Degree Requirements

We believe that the most appropriate formal preparation to meet the challenges of today’s world and to lead a satisfying personal and professional life is a carefully conceived educational program in the liberal arts and sciences. With this philosophy in mind, the College developed a precise set of curricular and degree requirements based on the principles of basic skills, breadth, depth, and discovery.

Basic Skills Requirements in Expository Writing, Foreign Language, and Mathematics

The College requires each student to demonstrate basic competency in three academic areas: expository writing, foreign language, and mathematics. Basic skills examinations are given once to all students—during orientation prior to entrance. If basic competency is not achieved at that time, a student should take an appropriate course to satisfy the requirement. Students should plan their studies to ensure that all basic skills requirements are met by the end of the sophomore year.

Expository Writing

Entering first-year students are initially placed in HUM 110 or HUM 111 based on English ACT or critical reading SAT scores. (HUM 111 includes a one-hour writing lab). At the end of fall term, the writing performance of all first-year students is evaluated by the Committee on Student Writing. At this time, students whose writing is judged to be competent will have satisfied the writing requirement. Those students whose writing is judged to fall short of competency will be required to submit a satisfactory three-page portfolio to the Committee on Student Writing by the end of the spring term of the first year or pass a writing course (ENG 170) by the end of the sophomore year.

Foreign Language

Competency in foreign language may be established through attaining a satisfactory score on a College-administered exam at entrance or through earning a grade of “C-” or higher in Chinese CHN 120, Classics CLA 120/CLA 121, French FRE 120, German GER 120, Japanese JPN 120 or Spanish SPA 120/SPA 121.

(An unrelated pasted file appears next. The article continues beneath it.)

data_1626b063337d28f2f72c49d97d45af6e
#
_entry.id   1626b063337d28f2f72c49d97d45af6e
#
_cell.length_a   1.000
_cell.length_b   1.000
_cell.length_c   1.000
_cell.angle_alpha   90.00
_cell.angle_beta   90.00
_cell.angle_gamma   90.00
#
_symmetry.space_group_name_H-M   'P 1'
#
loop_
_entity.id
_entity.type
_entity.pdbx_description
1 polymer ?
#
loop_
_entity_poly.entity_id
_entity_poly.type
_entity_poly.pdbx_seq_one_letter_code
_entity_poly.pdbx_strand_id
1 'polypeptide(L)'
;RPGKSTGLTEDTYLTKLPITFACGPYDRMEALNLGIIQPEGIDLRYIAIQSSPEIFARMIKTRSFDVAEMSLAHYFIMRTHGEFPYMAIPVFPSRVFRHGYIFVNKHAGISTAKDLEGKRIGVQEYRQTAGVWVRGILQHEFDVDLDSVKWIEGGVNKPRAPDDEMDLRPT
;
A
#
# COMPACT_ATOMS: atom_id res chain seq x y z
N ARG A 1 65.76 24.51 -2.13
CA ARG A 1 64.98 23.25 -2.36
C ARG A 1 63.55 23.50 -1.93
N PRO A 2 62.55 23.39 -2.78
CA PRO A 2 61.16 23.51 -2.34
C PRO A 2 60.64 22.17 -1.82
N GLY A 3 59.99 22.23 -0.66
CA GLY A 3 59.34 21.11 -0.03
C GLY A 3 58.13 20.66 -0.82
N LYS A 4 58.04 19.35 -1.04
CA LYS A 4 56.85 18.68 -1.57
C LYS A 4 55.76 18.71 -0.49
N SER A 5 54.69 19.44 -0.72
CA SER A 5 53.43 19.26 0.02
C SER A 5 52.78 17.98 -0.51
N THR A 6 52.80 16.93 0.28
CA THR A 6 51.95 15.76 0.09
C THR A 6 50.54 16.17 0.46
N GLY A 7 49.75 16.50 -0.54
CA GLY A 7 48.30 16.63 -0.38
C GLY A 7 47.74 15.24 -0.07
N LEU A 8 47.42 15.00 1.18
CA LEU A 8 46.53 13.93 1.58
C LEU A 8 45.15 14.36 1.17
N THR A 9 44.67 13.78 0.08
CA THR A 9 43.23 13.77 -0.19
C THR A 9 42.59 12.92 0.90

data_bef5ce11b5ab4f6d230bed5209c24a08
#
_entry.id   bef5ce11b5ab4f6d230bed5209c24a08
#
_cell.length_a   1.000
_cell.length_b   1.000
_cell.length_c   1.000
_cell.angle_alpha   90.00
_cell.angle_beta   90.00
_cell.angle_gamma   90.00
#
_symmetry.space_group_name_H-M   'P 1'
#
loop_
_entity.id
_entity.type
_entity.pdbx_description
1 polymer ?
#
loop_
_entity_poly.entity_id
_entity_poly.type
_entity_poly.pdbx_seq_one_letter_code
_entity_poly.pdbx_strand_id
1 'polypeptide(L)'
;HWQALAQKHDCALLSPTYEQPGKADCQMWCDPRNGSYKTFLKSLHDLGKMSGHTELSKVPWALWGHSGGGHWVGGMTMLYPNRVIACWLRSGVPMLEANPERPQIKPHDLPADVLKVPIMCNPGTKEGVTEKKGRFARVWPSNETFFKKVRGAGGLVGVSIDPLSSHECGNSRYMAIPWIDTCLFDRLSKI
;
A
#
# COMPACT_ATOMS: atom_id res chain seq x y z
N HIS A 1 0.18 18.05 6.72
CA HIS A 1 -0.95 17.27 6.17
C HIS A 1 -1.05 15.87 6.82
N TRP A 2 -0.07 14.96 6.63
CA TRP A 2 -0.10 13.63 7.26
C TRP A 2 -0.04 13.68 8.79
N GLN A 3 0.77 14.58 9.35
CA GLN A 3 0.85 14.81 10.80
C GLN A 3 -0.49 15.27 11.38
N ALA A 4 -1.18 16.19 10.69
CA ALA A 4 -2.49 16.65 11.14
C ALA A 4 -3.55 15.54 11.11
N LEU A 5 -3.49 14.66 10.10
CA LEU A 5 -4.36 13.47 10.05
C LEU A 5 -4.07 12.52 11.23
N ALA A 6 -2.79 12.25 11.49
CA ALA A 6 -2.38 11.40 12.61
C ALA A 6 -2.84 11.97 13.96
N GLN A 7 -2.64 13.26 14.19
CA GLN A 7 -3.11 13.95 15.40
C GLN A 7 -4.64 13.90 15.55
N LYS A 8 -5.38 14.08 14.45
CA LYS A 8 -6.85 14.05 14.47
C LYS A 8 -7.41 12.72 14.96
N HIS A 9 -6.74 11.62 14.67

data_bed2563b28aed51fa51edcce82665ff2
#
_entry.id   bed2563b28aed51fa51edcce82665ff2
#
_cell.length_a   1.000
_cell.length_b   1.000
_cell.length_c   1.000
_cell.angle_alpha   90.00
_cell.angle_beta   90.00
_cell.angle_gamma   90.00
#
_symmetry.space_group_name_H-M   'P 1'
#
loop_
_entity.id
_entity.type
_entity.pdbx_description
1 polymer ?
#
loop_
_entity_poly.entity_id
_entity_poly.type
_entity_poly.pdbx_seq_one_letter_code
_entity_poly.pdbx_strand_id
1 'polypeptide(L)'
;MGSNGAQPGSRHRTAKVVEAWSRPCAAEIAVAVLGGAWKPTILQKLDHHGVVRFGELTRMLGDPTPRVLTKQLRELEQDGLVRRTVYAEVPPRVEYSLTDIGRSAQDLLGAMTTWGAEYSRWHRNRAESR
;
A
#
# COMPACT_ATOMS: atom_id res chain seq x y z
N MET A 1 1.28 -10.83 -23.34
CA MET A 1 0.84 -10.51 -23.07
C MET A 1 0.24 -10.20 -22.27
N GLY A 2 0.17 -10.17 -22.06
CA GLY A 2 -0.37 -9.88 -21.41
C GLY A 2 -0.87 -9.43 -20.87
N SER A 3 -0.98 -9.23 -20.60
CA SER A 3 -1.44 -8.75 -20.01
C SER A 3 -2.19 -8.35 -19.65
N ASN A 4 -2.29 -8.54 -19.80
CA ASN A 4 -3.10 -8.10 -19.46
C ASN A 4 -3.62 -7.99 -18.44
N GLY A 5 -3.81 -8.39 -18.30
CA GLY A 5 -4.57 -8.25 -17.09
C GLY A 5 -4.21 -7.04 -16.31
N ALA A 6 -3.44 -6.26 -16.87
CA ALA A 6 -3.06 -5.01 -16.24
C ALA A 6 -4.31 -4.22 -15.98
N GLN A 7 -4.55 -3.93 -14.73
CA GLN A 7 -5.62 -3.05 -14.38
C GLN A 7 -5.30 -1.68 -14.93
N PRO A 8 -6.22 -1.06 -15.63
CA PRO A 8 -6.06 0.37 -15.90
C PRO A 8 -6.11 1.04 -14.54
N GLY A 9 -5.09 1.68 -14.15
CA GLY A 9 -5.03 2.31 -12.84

Competency in mathematics may be established by presenting acceptable scores on the appropriate sections of the ACT or SAT examinations or the AP calculus exam. Alternatively, students may meet this requirement by earning a grade of “C-” or higher in the Centre math course MAT 110 or other appropriate math course by placement.

Placement Policy for Expository Writing, Language, and Mathematics

The College’s placement policies are flexibly designed to place students in the course which will best serve as a continuation of their previous education. Placement is based on all available data: results from tests given at the beginning of the first year, scores of College Board achievement tests and other standardized tests taken before entrance, number of years of high school preparation (consideration is given to the time at which high school courses were taken), level of achievement in high school courses, and performance during the first two weeks of college classes. Proper placement helps assure students that they will not be placed in a course which is either too advanced or repetitious of previous work.

Policies for Fulfilling Foreign Language Requirements